KBR and Halliburton - two major U.S. military contractors - can be sued for the health impacts of trash incineration on U.S. soldiers who served in the war in Iraq, according to a new court decision that allows a series of 57 lawsuits against the companies to go forward.
The two companies have been paid some $40 billion for services provided to troops serving in the U.S. War on Terror throughout Central Asia and the Middle East in countries ranging from Afghanistan and Iraq to Kuwait and Uzbekistan. (Most of the contracts were implemented by KBR which was a subsidiary of Halliburton until 2007 when it was spun off into a separate company)
Under the Logistics Civilian Augmentation Program (LOGCAP) contract, KBR and Halliburton operated ten acre wide burn pits 24 hours a day on U.S. military bases throughout Iraq until the 2010 National Defense Authorization Act officially banned them. They were used to incinerate "plastics, batteries, appliances, medicine, dead animals, and even human body parts." Government contractors, troops and Iraqi civilians allege that they were exposed to toxic carcinogens and chemicals by breathing the pit's fumes and dust.
Last February Judge Roger Titus in Maryland threw out the lawsuits, after he agreed with the two companies that their work should be immune from prosecution since they were working for the U.S. government.
But in March, a panel of three judges in Richmond, Virginia, over-ruled Titus. KBR was entitled to immunity "only if it adhered to the terms of the contract with the government," Judge Henry F. Floyd wrote. "Accordingly, we hold that the district court erred in finding that KBR was entitled to derivative sovereign immunity at this time and vacate the court's decision."
The court order is a breakthrough for the plaintiffs who have claimed in a consolidated lawsuit that KBR "violated military directives in its performance of waste disposal and water treatment services."
"We're confident that further discovery will show that KBR acted outside the control of the military, " Susan Burke, the lead lawyer for the soldiers, told Bloomberg in a telephone interview.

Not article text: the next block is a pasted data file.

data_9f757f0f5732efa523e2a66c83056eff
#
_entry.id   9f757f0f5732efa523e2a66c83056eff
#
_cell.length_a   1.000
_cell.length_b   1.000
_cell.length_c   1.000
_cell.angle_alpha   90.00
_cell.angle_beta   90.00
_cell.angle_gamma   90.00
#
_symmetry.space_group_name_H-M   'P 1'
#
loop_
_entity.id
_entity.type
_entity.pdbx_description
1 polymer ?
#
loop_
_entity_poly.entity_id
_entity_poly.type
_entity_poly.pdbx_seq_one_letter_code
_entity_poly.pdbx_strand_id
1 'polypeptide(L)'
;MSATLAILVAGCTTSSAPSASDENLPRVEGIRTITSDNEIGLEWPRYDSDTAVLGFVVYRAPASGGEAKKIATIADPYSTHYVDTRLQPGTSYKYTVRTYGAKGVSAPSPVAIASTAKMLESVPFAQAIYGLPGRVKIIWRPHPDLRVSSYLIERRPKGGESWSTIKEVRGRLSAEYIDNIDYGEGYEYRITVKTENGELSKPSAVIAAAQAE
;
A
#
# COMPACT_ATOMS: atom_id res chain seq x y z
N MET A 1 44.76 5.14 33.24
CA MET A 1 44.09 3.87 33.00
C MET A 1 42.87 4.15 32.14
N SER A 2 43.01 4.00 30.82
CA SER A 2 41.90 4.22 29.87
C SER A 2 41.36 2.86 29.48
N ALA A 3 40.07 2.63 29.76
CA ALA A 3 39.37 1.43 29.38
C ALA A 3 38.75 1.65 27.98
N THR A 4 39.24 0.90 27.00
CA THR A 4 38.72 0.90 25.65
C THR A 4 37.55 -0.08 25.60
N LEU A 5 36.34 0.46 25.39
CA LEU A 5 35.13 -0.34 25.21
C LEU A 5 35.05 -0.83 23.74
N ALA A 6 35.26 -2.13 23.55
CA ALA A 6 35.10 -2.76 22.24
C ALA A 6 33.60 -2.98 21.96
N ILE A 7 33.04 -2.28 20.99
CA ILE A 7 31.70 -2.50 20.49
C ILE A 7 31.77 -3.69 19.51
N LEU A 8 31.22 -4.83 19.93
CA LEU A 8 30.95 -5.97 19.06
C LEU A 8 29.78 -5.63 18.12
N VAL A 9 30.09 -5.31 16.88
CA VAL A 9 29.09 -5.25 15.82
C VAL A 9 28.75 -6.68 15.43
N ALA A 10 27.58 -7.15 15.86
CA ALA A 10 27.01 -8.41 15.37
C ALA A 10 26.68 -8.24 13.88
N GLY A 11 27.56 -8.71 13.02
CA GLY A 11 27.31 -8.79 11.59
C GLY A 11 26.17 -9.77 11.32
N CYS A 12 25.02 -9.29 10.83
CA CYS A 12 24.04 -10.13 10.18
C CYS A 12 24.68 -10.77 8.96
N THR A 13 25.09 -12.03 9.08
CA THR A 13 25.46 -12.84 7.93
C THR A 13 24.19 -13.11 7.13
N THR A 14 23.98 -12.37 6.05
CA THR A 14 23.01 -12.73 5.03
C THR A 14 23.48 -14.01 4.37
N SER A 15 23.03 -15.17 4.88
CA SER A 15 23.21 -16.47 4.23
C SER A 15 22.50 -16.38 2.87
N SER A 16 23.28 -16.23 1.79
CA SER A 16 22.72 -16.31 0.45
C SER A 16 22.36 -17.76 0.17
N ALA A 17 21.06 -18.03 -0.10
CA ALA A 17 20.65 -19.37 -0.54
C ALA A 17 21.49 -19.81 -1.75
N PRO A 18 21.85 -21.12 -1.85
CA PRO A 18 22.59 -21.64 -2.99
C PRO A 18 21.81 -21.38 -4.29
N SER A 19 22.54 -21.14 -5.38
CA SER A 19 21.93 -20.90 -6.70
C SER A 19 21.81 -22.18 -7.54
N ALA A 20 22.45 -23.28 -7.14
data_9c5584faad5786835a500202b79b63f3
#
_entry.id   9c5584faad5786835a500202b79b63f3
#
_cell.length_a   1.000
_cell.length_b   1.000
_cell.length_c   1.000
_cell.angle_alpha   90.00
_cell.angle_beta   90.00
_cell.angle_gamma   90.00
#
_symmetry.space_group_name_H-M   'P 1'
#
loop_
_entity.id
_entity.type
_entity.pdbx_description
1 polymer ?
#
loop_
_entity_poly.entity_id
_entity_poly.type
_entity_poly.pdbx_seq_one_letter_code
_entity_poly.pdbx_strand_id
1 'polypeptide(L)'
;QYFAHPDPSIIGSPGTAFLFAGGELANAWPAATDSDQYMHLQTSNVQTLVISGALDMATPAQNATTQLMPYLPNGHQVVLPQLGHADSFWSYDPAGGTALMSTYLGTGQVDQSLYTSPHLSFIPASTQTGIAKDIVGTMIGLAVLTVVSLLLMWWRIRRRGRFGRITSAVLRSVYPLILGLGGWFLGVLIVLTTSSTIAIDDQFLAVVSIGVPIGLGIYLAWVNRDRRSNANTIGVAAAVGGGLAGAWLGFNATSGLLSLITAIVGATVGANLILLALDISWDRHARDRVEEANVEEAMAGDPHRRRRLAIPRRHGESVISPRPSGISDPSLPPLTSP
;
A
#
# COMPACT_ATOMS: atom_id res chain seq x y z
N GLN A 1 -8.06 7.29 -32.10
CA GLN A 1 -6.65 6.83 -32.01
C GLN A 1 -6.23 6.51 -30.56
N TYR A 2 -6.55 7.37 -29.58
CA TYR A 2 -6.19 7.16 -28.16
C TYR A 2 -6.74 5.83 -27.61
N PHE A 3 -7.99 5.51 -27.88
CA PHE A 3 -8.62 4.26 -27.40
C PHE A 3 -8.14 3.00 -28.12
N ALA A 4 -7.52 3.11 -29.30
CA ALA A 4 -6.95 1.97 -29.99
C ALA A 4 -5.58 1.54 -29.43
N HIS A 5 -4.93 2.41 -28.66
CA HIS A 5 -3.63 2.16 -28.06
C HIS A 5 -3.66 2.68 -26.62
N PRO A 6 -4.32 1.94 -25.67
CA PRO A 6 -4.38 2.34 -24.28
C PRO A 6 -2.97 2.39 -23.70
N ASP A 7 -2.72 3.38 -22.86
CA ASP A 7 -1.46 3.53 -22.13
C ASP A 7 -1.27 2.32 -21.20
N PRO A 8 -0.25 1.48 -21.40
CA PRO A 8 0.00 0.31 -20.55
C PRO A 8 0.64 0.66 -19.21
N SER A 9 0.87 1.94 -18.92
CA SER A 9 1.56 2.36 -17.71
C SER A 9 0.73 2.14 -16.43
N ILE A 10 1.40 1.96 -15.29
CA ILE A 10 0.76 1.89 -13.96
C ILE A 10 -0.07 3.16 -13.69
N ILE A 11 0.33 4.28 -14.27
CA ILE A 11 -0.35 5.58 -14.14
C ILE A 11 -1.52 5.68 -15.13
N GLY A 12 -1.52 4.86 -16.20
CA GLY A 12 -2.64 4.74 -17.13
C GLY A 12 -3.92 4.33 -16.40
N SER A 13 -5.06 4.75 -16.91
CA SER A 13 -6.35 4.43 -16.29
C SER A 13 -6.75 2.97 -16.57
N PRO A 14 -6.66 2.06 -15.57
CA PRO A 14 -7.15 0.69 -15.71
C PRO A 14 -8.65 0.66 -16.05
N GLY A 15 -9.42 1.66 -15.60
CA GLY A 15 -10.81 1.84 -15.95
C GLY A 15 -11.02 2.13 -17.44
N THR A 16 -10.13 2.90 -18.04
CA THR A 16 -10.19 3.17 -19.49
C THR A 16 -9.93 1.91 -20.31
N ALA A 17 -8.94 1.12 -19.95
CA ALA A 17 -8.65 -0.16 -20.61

A representative for KBR, however, expressed "disappointment" in the ruling.
The rise in health-related concerns - asthma, chronic bronchitis and Lou Gehrig's disease - among returning soldiers led Tom Bishop and Carol Shea-Porter, two Democratic members of Congress, to successfully lobby their fellow legislators to agree to a ban on the waste-burning practice in 2010.
About the same time, the U.S. Department of Defense authorized the Institute of Medicine, a non-profit arm of the National Academy of Sciences, to research links between the operation of open air-pits and health damages in 2010.
One of the follow-up reports found no definite link between the overall chemical exposure and long-lasting health problems but did find that five or more of the chemicals that were emitted at one of the bases studied caused "cancer, liver toxicity, respiratory toxicity and morbidity, neurological effects, blood effects...cardiovascular toxicity and morbidity, and reproductive toxicity."
Another study by Mozhgan Savabieasfahani, an environmental toxologist at the University of Michigan found a 15 time higher rate of birth defects, health abnormalities and multiple cancers among newborns in Basra and Fallujah than before the start of the war.
"Iraq is poisoned. Thirty-five million Iraqis wake up every morning to a living nightmare of childhood cancers, adult cancers and birth defects. Familial cancers, cluster cancers and multiple cancers in the same individual have become frequent in Iraq," wrote Savabieasfahani in a paper co-authored by Al-Sabbak, Sadik Ali, O.Savabi, G. Savabi and Dastgiri in Bulletin of Environmental Contamination and Toxicology. "We suspect that the population is chronically exposed to an environmental agent. "
Meanwhile, KBR and Halliburton continue to battle multiple other lawsuits stemming from their LOGCAP contracts. Several military veterans have sued KBR for health-related problems resulting from exposure to a carcinogen, hexavalent chromium, at a water treatment facility in Iraq. Another lawsuit, brought by a soldier's mother, alleges KBR responsible for the death of her son who was electrocuted while taking a shower at an Army base.
- 15 Halliburton